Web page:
By Dean Whittaker

Mobility – the movement of people and goods from place-to-place. 

Earlier this month I heard a presentation by Jeff Stout, Executive Director, APDS at Yanfeng, a global automobile interiors manufacturer.  In his message he described the autonomous driving vehicle (including trucks), mobility delivered as a service to which you would subscribe, and the impact that the switch to electric vehicles will have on the entire transportation eco-system including: insurance, law enforcement, parking garages, gas stations, etc.  Jeff said that 80% of the top 10 OEM’s are developing highly autonomous vehicles. Robotaxis will become the cheaper mobility option in urban areas by 2030. He also said that one in ten cars sold in 2030 will be a shared car (part of the sharing economy) and not individually owned.

Jeff told the audience that the Chinese government is installing 5 million charging stations by 2020.  He further said that Hainan is the first province in China to ban the sale of diesel and petrol cars starting March 1, 2019.

In terms of connectivity, Jeff said that software will make up 30 percent of the vehicle value in 2030. A vehicle’s ability to connect to other vehicles and to the Internet will heavily influence brand selection.  5G and the Internet-of-Things will usher in a wide-range of applications, including traffic re-routing, home awareness, passenger health monitoring and much more. Mobility start-up companies are attracting billions in investment capital from technology companies outside of the automotive industry. From 1970 to 2018 the Asia-Pacific share of the vehicle market increased from 20% to 55%.  As a result, the Asia-Pacific region will drive the market and the type of vehicles to be produced. Jeff said that there will be many types of vehicles to fit each specific need.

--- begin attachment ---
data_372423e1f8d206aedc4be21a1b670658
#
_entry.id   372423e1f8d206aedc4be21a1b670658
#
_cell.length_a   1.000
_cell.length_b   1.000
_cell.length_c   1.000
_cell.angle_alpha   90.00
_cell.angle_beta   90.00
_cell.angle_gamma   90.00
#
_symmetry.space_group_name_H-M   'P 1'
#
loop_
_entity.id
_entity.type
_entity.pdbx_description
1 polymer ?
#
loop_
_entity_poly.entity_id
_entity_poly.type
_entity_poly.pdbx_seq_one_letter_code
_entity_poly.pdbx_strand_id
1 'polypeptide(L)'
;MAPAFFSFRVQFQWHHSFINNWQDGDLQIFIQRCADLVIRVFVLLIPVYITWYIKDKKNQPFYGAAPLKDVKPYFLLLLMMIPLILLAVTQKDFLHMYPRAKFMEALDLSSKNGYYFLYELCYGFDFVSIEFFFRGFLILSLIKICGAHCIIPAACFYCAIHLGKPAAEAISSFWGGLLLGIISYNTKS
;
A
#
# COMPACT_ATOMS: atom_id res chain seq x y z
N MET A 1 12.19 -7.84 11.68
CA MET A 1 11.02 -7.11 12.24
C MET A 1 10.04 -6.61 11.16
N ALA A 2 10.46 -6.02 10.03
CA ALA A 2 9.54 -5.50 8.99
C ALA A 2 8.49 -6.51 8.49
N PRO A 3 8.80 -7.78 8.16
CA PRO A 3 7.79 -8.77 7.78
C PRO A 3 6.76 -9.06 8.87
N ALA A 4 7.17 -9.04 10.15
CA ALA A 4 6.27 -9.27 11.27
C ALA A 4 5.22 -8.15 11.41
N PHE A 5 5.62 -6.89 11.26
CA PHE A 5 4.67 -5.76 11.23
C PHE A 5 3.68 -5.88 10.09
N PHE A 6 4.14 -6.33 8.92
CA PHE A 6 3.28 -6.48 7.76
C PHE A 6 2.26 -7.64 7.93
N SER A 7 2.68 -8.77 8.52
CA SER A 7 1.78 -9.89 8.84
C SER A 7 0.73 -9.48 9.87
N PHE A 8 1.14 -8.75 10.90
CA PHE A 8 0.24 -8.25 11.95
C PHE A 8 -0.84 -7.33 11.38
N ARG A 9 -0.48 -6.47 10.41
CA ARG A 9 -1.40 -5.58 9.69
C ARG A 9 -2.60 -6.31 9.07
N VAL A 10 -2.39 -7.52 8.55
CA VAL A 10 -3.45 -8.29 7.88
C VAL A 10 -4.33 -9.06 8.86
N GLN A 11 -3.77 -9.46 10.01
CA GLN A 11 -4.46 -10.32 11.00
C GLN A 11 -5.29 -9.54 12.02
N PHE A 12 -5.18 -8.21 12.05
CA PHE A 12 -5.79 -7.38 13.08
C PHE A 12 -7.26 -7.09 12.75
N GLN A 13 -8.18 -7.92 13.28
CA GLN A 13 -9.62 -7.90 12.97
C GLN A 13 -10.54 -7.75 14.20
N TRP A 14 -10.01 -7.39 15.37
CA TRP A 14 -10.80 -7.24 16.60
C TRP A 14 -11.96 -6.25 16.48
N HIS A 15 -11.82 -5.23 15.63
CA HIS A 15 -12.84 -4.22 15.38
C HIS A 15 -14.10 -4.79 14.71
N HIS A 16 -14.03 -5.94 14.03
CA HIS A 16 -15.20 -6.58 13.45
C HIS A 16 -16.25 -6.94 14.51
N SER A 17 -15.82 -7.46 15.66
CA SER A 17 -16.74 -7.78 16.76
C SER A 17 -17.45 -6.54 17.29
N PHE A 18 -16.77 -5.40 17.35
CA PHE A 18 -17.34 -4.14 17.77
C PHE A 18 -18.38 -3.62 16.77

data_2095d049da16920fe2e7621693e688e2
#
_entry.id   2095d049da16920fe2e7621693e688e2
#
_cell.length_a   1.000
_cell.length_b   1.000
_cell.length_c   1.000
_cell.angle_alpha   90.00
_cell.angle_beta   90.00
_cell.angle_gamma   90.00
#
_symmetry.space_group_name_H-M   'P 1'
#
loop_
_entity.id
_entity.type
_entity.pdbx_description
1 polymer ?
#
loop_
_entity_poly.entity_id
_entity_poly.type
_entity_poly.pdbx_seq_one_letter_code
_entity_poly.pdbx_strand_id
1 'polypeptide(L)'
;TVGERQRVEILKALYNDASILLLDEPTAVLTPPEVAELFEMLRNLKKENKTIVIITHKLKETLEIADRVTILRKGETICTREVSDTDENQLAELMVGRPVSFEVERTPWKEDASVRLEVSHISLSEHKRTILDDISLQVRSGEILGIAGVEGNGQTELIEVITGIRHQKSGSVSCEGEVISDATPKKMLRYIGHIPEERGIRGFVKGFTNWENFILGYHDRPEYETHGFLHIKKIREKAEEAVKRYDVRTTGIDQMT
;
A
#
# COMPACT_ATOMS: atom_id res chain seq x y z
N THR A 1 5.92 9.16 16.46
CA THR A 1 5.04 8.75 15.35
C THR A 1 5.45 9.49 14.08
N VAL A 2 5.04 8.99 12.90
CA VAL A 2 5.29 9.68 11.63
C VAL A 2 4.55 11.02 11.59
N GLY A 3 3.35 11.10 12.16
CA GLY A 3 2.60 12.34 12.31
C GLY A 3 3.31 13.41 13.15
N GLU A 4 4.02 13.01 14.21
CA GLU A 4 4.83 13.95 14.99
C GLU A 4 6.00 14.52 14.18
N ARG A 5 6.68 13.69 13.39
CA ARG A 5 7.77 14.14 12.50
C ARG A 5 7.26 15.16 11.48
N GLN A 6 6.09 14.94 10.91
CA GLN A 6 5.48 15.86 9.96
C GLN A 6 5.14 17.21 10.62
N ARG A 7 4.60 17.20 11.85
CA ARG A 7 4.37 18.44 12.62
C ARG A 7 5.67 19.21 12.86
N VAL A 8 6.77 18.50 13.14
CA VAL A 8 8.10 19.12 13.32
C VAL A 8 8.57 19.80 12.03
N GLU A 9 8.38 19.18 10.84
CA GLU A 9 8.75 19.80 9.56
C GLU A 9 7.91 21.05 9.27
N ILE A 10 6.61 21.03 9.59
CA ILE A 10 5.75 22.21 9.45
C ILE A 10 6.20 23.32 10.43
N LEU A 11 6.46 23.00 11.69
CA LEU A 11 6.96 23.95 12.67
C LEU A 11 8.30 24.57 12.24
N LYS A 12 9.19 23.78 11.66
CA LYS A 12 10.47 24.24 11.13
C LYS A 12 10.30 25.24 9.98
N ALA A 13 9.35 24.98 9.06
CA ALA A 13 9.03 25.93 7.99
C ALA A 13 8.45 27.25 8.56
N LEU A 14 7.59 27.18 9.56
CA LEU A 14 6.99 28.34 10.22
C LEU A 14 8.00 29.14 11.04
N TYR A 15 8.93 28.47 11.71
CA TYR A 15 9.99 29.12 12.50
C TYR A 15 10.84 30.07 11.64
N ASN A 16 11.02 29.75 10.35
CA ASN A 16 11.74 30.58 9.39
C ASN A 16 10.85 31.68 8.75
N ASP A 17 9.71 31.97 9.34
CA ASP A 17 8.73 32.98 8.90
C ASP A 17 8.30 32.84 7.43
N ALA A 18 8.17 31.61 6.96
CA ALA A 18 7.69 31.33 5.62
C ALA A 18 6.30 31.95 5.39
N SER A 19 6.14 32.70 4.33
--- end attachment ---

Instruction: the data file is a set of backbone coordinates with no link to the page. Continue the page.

We were told that millennials prefer experience over objects and this plays out in the future of mobility, according to Jeff. A digital experience such as an augmented reality overlay will be more impactful on consumers than an ordinary analogue experience.  The interior of the vehicle will become more important with a design focusing on providing a feeling of openness through large windows creating a sense of exposure while in a different part of the vehicle a sense of being enclosed as in a cocoon will be offered.

Click on the link to see a video of the prototype by Yanfeng demonstrated at the Consumer Electronics Show in Las Vegas.